The concept of “vagueness” has many differing senses. The sense of 'vagueness' with which this thesis deals is not that colloquial sense whereby something counts as vague if it is unclear, inexact or hazy; we are concerned with a more technical sense to be found in the philosophical literature, according to which the hallmark of vagueness is the presence of "borderline cases". Vagueness, in this sense, is primarily an attribute of terms of natural language and manifests itself in apparent...[Show more] semantic indeterminacy; that indeterminacy, for example, that arises when asked where to draw the line between the red and the non-red, or the tall and the non-tall.
The aim of this thesis is to show how this concept of vagueness can also be
applied to the world - that which vague natural language seeks to describe.
In Chapter One we focus in on this technical sense, clarifying and disambiguating
in the process, in an attempt to arrive at a systematic description of the phenomenon of
vagueness. The exercise is not merely descriptive however; the phenomenon gives rise to a logical puzzle, commonly attributed to the ancient Greek philosopher Eubulides of Miletus. This puzzle, more usually considered in the form of a paradox -the sorites paradox, presents vagueness as more than just a challenge for orthodox semantic theory; it is a challenge for orthodox logical theory as well.
The task then is to provide an analysis of the phenomenon of vagueness constrained by the need to satisfactorily dispel puzzlement surrounding the sorites paradox. We shall look in detail at the three theories of vagueness which dominate the
analytic approach to this phenomenon; the Epistemic Theory; the Representational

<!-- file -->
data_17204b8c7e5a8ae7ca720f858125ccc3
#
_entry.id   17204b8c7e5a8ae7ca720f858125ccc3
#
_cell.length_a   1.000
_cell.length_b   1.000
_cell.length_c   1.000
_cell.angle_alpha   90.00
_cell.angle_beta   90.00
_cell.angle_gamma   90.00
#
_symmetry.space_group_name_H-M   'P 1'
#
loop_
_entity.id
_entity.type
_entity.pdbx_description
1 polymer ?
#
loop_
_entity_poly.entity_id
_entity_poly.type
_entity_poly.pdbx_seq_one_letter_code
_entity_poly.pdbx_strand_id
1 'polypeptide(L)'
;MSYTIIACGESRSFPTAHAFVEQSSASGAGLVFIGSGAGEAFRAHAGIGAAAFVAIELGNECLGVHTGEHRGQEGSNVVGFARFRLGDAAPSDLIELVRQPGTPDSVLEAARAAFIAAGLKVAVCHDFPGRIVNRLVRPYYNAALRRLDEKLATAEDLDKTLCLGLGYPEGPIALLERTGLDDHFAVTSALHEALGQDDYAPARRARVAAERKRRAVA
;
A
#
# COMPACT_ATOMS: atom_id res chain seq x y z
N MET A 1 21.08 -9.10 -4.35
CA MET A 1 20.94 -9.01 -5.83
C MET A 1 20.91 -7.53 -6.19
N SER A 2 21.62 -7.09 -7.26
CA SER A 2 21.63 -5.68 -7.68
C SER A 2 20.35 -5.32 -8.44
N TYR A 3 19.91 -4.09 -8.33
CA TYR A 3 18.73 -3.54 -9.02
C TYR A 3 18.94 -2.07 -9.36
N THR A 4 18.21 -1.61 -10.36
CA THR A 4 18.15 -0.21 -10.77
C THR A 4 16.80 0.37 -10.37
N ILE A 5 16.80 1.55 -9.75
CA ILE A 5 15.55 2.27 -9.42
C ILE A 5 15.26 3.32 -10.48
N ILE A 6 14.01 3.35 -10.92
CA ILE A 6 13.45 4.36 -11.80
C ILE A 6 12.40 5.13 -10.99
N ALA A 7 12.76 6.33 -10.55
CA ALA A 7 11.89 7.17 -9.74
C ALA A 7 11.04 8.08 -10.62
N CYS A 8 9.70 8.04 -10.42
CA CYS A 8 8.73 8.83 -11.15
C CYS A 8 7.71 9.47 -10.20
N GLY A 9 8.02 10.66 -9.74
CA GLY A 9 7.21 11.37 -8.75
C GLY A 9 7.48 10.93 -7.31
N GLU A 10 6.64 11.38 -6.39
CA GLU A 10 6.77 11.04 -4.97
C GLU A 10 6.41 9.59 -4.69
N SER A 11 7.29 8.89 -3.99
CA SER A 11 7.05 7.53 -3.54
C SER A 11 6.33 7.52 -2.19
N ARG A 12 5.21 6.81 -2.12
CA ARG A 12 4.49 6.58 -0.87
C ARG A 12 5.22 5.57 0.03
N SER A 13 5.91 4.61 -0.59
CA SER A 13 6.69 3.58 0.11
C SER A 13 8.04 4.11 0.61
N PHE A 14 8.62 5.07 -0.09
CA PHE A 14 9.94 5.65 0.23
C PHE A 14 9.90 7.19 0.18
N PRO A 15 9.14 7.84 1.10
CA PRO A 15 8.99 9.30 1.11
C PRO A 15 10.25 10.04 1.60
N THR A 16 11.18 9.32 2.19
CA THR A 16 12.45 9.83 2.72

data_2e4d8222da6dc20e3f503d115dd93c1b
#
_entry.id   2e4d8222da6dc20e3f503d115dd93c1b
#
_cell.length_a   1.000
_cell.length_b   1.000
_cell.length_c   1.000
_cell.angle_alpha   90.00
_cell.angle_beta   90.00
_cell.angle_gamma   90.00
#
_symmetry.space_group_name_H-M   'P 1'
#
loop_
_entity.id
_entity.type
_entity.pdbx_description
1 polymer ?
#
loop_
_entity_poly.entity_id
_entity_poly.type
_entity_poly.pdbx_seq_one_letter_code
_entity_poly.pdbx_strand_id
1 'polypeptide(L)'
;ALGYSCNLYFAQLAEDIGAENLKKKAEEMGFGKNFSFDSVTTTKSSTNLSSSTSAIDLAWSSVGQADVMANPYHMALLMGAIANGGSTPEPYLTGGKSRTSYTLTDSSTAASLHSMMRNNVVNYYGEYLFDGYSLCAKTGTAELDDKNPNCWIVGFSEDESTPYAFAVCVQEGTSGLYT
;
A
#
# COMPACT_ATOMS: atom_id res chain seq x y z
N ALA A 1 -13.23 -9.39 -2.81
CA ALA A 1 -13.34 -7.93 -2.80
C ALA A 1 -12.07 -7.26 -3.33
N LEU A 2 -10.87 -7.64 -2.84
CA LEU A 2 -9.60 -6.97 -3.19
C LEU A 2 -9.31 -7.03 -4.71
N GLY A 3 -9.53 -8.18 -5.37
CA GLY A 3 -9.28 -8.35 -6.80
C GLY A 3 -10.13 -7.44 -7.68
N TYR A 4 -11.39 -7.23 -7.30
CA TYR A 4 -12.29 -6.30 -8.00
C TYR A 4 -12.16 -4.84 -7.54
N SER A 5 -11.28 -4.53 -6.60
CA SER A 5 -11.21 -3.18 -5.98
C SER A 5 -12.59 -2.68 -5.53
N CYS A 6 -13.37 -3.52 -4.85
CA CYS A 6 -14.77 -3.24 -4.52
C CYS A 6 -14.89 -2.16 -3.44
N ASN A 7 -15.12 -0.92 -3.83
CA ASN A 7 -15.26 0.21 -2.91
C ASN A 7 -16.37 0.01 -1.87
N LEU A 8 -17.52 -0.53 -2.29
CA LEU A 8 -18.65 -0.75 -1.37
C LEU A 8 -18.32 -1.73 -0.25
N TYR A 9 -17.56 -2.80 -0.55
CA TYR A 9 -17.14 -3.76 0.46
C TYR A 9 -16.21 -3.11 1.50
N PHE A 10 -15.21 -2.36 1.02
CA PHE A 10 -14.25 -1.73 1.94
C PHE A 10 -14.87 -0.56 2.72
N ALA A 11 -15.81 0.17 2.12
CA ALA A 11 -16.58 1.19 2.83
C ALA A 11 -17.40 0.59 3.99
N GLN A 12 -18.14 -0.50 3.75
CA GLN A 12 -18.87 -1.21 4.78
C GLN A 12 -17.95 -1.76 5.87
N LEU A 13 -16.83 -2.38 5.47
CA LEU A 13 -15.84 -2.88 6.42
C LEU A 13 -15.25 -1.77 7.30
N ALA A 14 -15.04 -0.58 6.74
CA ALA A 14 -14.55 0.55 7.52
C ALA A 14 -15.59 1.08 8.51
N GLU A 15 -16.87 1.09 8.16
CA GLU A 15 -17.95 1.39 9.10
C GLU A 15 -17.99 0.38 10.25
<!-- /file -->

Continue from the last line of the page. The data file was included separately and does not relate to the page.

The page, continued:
Theory; and the Ontological Theory.
The Epistemic Theory discussed in Chapter Two seeks to find a place for
vagueness within the orthodoxy. Vagueness, says the epistemic theorist, merely
appears to have its source in semantic indeterminacy; in fact, natural language is
semantically determinate. Claims to the contrary are rejected in favour of an account
according to which the purported semantic indeterminacies are in fact epistemological.
Vagueness in natural language is a manifestation of the unknowability of certain
Vagueness on this account presents no challenge to orthodox semantics or logic;
the sorites paradox has a solution which leaves classical logic intact
The widespread view that vagueness is property a semantic phenomenon has left
most philosophers dissatisfied with this account (so much so that the epistemic theory is often ruled out by definition). The remainder of this thesis - Chapters Three to Six will be taken up with an analysis of vagueness as a semantic phenomenon. Those theorists advocating a semantic approach to vagueness can be further
distinguished by attending to matters metaphysical. Some agree with the epistemic
theorist that vagueness is in no way attributable to "the world"; though language
contains terms whose meaning is indeterminate, this does not reflect any indeterminacy in that which language describes. Such theorists, in claiming vagueness to be a merely semantic phenomenon, endorse what I have termed a Representational Theory of vagueness. It is by far the most popular approach and, consequently, the many variations on the representationalist's theme will occupy us throughout Chapters Three, Four and Five.
Their response to the challenge posed by vagueness varies - some declaring
vague language beyond the scope of any semantic and logical theory, and some
admitting that orthodox logic and semantics requires extension. At worst, orthodox
metaphysics is retained whilst classical logic and semantics are conservatively
extended. However, a small minority, myself included, see vagueness as at least sometimes
ontologically grounded; some semantic vagueness is due to indeterminacies in that
which is described. Such a view - the Ontological Theory of vagueness - seeks to
show how it is that the world could be vague and to subsequently show how classical
reasoning in the context of vagueness leads to puzzles which can be avoided if logic is
revised appropriately. The task of Chapter Six is to establish this account as a viable
and desirable alternative.
This thesis, therefore, will attempt to show how vagueness can constitute grounds
for a deviant metaphysics, semantics and logic.
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